Given my interest in issues around animal testing, these timely reminders of the burden of disease got me thinking about the contribution that research has made to human health.
Survival rates from breast cancer have been improving for 30 years due in no small part to basic research using animals. Cancer is still to be dreaded however outcomes are much more promising than in the past and anti-cancer treatments are becoming more targeted (and so have fewer side effects).
These days it’s not uncommon to find cancer patients who want to be enrolled in phase III clinical trials so they have a chance of benefitting from the latest innovation medical science has to offer.
They believe new anti-cancer treatments, like chemotherapy, are safe – because they’ve been tested on animals – and they hope the drug will help prolong their lives.
What about non-fatal diseases?
Okay, so cancer is often put forward as a case where the deaths of animals in the lab ultimately helped prevent the deaths of people on oncology wards, albeit not in equal number.
But what about diseases like rheumatoid arthritis (RA)? This is a disease which too often strikes women in their prime. Statistics of woman effected vary slightly but stand at about 75%, compared to 25% of men. Unlike cancer, diagnosis of RA is not received as a death sentence – but it is a prescription for misery, pain, and a dramatic decline in quality of life.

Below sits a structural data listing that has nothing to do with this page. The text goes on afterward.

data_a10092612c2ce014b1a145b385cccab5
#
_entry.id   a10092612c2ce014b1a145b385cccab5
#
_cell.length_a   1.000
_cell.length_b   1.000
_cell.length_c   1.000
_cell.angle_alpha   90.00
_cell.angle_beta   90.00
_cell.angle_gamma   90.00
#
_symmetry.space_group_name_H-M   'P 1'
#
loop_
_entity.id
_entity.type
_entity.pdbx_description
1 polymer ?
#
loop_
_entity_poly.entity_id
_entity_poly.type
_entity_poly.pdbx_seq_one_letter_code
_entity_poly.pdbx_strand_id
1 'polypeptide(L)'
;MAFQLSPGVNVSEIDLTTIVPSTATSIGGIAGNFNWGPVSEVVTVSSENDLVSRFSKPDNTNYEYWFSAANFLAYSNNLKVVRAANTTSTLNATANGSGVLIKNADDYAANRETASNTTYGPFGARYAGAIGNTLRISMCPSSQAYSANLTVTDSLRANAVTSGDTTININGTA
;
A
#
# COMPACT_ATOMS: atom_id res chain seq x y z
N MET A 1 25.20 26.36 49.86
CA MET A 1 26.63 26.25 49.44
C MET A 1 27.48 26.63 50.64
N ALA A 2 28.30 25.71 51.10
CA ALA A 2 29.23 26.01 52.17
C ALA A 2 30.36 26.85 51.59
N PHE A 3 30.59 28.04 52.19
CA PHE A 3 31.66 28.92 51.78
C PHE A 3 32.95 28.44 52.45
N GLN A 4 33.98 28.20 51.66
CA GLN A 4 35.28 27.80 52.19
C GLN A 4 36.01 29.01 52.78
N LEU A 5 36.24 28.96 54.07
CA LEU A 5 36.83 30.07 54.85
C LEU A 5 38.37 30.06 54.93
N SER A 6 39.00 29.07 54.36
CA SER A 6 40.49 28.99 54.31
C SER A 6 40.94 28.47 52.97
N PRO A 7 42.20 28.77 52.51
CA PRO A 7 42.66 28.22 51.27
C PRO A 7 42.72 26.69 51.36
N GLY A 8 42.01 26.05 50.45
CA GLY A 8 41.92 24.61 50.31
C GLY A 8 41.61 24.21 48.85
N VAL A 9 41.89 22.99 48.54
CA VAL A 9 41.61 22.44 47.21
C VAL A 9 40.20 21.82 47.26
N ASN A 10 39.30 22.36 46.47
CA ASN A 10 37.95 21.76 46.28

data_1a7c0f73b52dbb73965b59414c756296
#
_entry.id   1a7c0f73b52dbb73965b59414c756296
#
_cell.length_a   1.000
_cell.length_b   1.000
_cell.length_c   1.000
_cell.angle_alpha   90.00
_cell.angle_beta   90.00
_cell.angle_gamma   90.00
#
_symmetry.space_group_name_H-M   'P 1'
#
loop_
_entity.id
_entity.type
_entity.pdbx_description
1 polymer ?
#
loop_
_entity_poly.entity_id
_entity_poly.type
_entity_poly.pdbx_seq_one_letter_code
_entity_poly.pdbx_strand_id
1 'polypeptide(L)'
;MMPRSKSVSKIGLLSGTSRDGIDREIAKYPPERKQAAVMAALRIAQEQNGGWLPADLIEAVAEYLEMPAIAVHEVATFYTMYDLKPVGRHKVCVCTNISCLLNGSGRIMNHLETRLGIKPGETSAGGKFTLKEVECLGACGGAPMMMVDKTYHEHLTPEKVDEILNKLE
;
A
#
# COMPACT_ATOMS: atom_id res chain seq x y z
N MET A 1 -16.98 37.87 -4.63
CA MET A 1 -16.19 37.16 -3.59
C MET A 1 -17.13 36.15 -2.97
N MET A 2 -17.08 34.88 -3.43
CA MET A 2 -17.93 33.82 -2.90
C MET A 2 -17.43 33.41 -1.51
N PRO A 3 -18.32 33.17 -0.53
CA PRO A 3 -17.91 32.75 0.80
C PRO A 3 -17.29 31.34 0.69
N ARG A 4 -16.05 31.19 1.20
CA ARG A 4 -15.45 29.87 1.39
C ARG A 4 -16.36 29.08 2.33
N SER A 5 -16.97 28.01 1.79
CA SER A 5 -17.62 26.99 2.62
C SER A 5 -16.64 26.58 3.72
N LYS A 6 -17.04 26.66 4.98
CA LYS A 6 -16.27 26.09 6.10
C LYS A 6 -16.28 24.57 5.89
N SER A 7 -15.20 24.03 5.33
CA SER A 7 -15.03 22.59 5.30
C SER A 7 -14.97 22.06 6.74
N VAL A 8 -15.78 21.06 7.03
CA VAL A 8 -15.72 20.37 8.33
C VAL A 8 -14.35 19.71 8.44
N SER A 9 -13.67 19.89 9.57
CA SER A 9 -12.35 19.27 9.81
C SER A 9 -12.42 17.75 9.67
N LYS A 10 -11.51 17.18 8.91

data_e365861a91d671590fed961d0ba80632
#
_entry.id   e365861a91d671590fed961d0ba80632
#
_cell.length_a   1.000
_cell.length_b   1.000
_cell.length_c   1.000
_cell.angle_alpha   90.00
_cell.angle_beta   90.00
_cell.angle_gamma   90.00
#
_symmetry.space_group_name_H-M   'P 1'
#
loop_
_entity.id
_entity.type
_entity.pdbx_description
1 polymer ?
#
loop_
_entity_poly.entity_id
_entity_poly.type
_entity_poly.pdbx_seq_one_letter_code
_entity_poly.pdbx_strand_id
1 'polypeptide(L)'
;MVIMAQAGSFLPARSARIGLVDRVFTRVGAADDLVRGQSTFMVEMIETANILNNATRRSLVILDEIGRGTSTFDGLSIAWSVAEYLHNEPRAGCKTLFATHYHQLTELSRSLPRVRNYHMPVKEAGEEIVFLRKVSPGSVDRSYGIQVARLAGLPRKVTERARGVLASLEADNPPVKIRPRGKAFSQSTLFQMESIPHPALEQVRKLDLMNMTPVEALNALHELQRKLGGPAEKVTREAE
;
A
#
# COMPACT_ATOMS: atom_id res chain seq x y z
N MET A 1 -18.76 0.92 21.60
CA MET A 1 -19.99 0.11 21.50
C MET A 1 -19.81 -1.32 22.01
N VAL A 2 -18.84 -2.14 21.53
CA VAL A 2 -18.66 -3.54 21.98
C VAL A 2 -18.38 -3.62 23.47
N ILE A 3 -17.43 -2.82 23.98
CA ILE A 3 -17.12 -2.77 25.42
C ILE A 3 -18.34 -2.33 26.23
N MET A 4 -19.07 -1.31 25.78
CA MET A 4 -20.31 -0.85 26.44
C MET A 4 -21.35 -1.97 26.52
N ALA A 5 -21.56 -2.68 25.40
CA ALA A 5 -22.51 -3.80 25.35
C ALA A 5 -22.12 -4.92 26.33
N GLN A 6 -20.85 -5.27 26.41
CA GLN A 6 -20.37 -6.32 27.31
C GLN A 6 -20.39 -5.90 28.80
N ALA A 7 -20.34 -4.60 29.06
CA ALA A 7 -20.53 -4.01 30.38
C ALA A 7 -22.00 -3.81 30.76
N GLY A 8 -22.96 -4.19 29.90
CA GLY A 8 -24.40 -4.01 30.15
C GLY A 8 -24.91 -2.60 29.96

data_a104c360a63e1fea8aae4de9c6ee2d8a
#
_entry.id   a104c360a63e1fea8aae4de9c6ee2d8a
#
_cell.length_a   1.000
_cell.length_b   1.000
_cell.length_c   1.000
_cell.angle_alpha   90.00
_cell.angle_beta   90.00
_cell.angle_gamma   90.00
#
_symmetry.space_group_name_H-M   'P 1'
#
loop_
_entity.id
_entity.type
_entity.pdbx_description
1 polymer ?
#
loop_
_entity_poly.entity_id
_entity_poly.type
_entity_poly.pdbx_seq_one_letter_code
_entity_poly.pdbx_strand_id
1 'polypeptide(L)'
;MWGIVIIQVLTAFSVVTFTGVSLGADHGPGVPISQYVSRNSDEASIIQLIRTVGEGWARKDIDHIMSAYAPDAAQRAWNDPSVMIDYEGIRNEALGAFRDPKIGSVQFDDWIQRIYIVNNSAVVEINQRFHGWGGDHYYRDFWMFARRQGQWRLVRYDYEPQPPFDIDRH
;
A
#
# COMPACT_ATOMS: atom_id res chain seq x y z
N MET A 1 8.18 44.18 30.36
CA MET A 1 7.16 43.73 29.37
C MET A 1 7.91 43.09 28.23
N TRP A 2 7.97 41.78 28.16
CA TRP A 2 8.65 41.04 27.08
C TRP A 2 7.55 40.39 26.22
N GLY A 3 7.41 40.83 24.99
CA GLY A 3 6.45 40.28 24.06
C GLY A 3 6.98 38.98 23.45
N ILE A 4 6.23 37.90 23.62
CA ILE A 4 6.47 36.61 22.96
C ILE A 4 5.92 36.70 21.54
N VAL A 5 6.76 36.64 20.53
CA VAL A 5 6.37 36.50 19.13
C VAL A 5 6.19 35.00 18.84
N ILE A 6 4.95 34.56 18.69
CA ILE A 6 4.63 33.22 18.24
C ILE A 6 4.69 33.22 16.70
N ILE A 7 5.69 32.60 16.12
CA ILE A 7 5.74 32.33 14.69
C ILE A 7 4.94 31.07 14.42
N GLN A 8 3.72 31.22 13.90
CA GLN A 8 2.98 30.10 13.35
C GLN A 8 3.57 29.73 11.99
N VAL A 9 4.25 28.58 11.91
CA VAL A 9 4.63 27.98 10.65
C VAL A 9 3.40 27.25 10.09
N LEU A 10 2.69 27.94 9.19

Here we’re talking about a disease which is not immediately life threatening but which can prevent a young mother from playing with her children or heap severe strain on entire families.
Less than a decade ago, a new class of so-called ‘biologic’ drugs – monoclonal antibodies – arrived in doctors’ arsenals. Early work in this field was done using antibodies from mice and rats, and even now some of the human antibodies used in these therapies are produced using transgenic mice.
These drugs changed people’s lives almost overnight. Men and women with RA who could barely move – who couldn’t make a fist let alone drive to work – were given back a large portion of their independence.
‘Something must be done’
When we hear patient stories during awareness days/weeks/months, the visceral reaction is often to say “something should be done about this”.
Indeed it should. But what do we mean when we demand action? That science should find a cure or a treatment to end the suffering? Do we presume that this will involve animal research and, if so, are we okay with that?
So, dear reader, the question to you is:
How do we weigh animal suffering against the burden of human disease?
Is it okay to sacrifice animals to cure cancer? What about arthritis? Or depression? Or restless leg syndrome?
There’s no easy answers – but what’s yours?